Maine Senate Republicans

Senate Republican Caucus of the 127th Legislature
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Senate Republican Leader Says GOP Accomplished Much for Maine Citizens, Despite Being in Minority 

AUGUSTA – Maine lawmakers worked into the early hours of Friday, April 18 before finishing the work of the Second Regular Session of the 126th Legislature. The second session of the Legislature is the shorter of the two and typically concludes in April. The first session lasts until June.

Senate Republican leader Michael Thibodeau (R-Waldo) says Republicans, despite being in the minority, were able to make major gains on behalf of Maine citizens. The Maine Senate is comprised of 19 Democrats, 15 Republicans, and 1 Independent.

Senator Thibodeau said paying back nearly a half billion dollars in debt to Maine hospitals that was the result of Medicaid services that went unpaid was among the top accomplishments. “That debt was a black eye for Maine,” Senator Thibodeau said. “In addition to affecting our credit rating, it represented a failure to pay our bills. Thanks to Governor Paul LePage and Republican leadership in the Legislature, we were able to pay down this debt, and in the process secure a state liquor contract that maximizes the proceeds of liquor sales for the State of Maine.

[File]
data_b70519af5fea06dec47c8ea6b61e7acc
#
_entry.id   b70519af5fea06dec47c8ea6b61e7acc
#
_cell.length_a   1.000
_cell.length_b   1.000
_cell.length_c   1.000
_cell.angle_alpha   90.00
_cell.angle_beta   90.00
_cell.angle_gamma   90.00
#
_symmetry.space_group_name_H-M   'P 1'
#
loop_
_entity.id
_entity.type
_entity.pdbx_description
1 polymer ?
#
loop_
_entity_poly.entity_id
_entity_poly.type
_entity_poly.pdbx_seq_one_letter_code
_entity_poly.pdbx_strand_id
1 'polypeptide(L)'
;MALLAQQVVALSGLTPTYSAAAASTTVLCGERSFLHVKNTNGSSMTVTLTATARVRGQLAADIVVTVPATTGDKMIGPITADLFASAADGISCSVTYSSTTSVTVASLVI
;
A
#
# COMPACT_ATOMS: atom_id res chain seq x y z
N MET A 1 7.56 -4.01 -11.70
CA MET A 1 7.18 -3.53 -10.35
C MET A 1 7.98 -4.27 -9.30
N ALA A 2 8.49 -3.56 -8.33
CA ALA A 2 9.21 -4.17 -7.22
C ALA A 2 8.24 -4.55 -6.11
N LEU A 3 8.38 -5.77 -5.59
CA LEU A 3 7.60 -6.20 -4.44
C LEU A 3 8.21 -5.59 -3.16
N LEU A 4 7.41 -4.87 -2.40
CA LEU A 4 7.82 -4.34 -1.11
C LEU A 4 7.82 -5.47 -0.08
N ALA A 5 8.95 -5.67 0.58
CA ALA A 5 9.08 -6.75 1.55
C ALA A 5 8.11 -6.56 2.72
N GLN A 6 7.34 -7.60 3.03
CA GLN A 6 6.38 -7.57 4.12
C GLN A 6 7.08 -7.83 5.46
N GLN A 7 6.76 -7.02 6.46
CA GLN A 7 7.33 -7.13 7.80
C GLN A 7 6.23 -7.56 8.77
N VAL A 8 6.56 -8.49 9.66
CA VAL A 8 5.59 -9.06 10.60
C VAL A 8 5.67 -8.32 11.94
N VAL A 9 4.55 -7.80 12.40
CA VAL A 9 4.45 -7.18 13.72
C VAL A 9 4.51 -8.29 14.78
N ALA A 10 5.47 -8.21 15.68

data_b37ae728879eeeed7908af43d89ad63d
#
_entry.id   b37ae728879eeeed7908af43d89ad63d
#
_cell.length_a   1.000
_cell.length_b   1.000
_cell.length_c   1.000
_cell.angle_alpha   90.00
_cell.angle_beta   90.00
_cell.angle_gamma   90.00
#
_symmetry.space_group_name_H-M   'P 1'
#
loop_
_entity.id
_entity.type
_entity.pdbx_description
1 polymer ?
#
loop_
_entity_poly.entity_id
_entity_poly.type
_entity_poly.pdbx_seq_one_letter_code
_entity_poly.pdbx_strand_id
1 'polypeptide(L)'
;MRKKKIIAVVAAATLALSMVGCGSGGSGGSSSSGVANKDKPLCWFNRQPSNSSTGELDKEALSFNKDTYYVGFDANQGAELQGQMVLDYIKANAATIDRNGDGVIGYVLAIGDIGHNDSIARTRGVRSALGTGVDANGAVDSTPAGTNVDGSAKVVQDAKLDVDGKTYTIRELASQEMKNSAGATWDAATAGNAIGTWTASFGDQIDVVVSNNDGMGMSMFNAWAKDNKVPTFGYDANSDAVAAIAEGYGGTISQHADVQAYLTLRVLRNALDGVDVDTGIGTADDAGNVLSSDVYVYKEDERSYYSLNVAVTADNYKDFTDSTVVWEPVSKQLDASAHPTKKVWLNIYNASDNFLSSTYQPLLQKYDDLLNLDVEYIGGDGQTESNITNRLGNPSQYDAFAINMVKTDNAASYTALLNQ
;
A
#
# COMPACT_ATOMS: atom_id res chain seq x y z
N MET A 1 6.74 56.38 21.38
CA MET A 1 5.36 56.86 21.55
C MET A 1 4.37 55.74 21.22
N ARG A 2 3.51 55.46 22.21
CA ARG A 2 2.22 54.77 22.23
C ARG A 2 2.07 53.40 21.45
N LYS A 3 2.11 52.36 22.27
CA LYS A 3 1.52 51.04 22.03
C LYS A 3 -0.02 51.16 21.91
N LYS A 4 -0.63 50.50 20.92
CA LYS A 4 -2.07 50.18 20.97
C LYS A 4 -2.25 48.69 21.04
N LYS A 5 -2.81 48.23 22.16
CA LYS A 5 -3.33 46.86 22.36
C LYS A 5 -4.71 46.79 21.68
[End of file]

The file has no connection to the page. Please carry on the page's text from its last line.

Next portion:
“I am also proud of the fact that we were able to prevent major spending increases proposed by Democrats, including what would have been the largest welfare increase in Maine history. Maine citizens are already surrendering too much of their paychecks to taxes. That’s why my Republican colleagues and I did everything we could to keep spending in check.

“At the same time, we were able to protect the social safety net for those who need it most. The best example of that is the removal of elderly and disabled Mainers from waiting lists for vital services.

“Basic government services, such as maintaining our roads and bridges, were also taken care of.

“We were also able to stop an ill-conceived plan to award an offshore wind project to a foreign oil company by allowing our own University of Maine to compete for the project. As a result, the work to build the windmill platforms will be done here in Maine instead of in a foreign country.

“One of the biggest disappointments was the Legislature’s inability to enact welfare reform. The people of Maine were shocked to learn Electronic Benefit Transfer (EBT) cards were being used outside of the state, in places like Disneyworld and Las Vegas, and here in Maine at smoke shops, liquor stores, and other places where welfare benefits should not be used. Maine people are willing to help those in need, but there is growing frustration with abuse of the system, and I was very disappointed in my Democratic colleagues for throwing up roadblocks to every welfare reform proposal.

“But in general, I am very happy with what we were able to accomplish, and I could not be more proud of my Republican colleagues in the Senate,” Senator Thibodeau said.